Unemployment Benefits and Your Taxes

by | Jul 20, 2020 | Financial Planning

We wanted to continue the discussion Tom, Tim, and Brendan had in Episode 315 of the Mullooly Asset Podcast. Let’s further discuss the impact unemployment benefits can have on your tax situation for next year.

The coronavirus pandemic forced millions of people out of work and scrambling for money to pay their bills. By the end of May 2020, over 20 million Americans claimed unemployment benefits. We’ve seen the impact of this virus all across the Jersey Shore with businesses not being able to operate normally. Some have had to completely close altogether.

The stimulus checks that were a part of the CARES Act are not taxable income. However, any unemployment benefits are federally taxable and may also be taxed by your state. Each state is different, so somebody collecting unemployment here in Monmouth County New Jersey will be different than someone in New York.

We discussed a few options in the podcast, but we wanted to reiterate a few different options to help you avoid an unwanted tax problem next year.

Option #1: Request Tax Withholdings 

While you’re working, employers are required to withhold money for federal taxes that go right to the IRS.  You don’t need to worry about it. When it comes to unemployment compensation, though, tax is not automatically withheld. However, the amount received is still taxed federally — so you may end up owing at the end of the year.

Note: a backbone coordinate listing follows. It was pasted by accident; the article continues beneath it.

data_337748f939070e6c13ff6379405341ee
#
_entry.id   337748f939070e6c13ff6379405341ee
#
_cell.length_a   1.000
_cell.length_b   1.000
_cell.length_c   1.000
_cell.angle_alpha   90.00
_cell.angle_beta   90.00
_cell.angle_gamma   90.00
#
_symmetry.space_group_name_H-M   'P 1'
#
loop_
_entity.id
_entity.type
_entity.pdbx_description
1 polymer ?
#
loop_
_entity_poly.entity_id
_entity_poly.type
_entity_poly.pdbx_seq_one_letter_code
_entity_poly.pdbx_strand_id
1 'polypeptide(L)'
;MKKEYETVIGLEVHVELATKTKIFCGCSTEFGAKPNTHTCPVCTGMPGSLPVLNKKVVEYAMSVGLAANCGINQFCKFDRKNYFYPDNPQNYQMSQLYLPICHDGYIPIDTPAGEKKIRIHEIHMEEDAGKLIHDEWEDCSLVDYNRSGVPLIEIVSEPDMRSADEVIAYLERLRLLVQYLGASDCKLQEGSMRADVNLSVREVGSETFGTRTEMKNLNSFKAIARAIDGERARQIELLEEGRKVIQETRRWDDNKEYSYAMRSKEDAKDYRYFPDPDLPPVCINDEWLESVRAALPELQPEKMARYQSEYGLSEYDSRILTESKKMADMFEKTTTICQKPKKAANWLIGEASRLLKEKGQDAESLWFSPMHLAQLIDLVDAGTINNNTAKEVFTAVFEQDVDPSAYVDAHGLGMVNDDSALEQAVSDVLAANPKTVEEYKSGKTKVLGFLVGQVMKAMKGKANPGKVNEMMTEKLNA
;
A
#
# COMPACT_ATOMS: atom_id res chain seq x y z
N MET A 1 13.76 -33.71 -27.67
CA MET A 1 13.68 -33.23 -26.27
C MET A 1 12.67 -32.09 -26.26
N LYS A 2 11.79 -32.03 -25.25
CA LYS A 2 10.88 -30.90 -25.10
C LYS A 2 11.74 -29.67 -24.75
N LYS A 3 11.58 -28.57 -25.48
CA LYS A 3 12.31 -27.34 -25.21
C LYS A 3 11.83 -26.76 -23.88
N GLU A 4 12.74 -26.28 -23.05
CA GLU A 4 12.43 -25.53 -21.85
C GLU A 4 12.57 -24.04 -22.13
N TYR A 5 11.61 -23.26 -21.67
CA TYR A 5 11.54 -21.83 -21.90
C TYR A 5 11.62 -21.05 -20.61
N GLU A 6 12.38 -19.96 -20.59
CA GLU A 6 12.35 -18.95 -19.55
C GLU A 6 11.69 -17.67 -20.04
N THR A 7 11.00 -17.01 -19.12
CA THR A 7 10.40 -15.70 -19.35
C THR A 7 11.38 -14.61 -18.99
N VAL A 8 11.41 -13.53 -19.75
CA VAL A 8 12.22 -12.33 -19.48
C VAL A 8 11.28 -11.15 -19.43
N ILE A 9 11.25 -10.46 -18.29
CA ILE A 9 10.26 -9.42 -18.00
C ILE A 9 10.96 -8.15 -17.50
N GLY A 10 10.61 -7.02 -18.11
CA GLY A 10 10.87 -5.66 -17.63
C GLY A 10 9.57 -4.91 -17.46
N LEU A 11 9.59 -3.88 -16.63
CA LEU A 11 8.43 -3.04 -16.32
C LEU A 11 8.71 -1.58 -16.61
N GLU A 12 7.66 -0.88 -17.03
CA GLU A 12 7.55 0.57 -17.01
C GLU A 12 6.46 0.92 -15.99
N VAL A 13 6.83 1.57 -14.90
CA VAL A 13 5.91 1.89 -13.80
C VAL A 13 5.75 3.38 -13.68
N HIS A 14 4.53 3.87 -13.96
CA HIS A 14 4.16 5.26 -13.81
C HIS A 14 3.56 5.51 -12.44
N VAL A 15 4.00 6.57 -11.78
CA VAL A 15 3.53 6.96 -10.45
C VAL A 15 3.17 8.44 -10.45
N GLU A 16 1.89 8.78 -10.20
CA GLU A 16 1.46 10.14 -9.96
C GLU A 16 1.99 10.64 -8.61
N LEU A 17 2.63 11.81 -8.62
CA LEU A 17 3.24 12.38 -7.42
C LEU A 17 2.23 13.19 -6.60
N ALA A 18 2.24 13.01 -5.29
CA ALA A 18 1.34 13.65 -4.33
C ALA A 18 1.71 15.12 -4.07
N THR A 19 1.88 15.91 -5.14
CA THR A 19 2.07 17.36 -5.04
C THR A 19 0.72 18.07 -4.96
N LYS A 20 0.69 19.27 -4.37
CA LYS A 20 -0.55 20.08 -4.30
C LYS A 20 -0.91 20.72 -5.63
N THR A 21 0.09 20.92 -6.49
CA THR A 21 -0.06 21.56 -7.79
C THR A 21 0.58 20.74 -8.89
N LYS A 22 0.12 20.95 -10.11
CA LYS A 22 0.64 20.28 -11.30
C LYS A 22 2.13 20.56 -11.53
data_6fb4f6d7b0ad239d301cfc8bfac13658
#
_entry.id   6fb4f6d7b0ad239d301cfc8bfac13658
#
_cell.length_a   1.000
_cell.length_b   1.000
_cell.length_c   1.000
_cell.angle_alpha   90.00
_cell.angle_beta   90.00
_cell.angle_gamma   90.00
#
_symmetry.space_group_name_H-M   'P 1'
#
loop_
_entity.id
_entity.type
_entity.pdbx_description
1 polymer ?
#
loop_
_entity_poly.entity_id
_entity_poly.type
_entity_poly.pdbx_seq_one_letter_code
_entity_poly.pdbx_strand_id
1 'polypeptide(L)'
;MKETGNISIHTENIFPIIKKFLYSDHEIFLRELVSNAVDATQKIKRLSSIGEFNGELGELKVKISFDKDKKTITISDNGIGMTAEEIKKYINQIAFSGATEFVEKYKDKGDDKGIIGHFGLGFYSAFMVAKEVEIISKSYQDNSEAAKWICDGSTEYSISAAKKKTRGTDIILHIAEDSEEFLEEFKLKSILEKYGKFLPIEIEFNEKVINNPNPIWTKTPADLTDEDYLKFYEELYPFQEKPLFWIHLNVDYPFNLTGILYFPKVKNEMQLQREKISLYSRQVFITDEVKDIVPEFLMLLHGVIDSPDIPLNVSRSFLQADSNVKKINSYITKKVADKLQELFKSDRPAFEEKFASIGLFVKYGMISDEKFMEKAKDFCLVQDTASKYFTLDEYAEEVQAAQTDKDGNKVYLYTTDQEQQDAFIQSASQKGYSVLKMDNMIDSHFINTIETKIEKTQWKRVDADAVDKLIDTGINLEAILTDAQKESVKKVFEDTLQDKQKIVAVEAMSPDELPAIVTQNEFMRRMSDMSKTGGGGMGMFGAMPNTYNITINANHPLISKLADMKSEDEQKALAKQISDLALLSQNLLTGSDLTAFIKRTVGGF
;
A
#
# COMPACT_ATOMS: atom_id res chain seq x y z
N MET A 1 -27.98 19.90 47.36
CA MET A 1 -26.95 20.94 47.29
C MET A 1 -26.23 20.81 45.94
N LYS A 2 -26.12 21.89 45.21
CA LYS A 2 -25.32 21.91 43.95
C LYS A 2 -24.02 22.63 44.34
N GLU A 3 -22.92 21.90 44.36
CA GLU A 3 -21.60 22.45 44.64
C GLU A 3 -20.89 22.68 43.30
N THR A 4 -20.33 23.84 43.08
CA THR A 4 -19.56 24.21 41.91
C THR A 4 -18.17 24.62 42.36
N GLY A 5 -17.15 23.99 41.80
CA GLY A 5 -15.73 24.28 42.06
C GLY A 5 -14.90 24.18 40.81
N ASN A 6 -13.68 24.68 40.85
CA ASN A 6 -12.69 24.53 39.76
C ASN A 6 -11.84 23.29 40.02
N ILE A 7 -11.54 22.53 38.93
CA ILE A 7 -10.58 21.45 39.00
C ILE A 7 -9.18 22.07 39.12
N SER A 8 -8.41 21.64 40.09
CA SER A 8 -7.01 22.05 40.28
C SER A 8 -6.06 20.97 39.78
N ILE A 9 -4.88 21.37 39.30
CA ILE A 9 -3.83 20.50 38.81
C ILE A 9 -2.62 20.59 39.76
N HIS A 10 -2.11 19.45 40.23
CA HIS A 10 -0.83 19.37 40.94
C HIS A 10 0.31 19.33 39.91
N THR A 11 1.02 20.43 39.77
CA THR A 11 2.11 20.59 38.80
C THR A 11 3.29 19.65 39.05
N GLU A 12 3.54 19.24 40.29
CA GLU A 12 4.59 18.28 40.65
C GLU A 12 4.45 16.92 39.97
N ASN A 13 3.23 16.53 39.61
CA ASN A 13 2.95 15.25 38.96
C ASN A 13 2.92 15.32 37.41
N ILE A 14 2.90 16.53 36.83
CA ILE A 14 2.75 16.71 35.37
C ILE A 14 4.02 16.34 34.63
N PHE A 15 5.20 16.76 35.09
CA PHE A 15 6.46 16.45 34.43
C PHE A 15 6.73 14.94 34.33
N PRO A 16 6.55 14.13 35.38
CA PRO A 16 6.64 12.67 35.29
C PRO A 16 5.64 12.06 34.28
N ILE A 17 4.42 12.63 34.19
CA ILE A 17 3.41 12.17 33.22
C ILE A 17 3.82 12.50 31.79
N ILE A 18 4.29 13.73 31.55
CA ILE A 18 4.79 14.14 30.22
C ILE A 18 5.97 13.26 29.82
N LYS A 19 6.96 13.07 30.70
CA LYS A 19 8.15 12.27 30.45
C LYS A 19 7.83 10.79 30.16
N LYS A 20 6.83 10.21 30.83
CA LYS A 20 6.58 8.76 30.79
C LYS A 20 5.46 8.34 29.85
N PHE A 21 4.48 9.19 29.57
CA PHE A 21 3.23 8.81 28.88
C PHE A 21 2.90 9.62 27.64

To avoid this, you can opt to have federal income tax withheld by submitting a request to the IRS using Form W-4V. Unfortunately, if you have been receiving unemployment without withholding money for taxes, Form W-4V will not be able to retroactively withhold. It can still help you moving forward!  While you may not have to pay taxes on a state level here in New Jersey, this can still help you federally.

Option #2: Make Estimated Tax Payments

The IRS recommends making estimated payments if you don’t elect to have taxes withheld. This saves you from owing a hefty tax bill all at once. It can also help you avoid or fix any issues that may come up, such as underpaying on taxes unintentionally. You should be able to avoid penalty if you pay 9% of your tax throughout the year.

To estimate your payments, the IRS advises using your previous year’s tax return as well as Form 1040-ES, Estimated Tax for Individuals. The payment considers your expected income and tax credits.

If you began receiving unemployment compensation in April or June of 2020, the deadline to make estimated tax payments has been extended from April 15 and June 15 to July 15, 2020. After this, however, estimated tax payments will still be required according to the normal schedule.

Option #3: Put a Portion into Your Savings Account 

Some people may not be able to make consistent estimated payments or have money withheld from their benefits. Whenever possible, put away part of your benefits compensation into a savings account. If you already have a small emergency fund, delegating this portion for your taxes can help you prepare for next year.

For some people, they will need every penny they get from unemployment to make it through these difficult times.  However, any little bit put into savings can help you avoid future financial pain when tax season rolls around.

COVID-19 has brought about uncertainty in so many different ways. People are collectively waiting to know when they can return to school, work and a somewhat “normal” way of life.

For those who have experienced financial hardship and have needed to collect unemployment, there are still proactive ways to ease your financial future. If you have any questions about taxes on your employment benefits, or making ends meet during this time, please don’t hesitate to reach out.  Click here to schedule a meeting with one of our advisors.  There is no cost or obligation.

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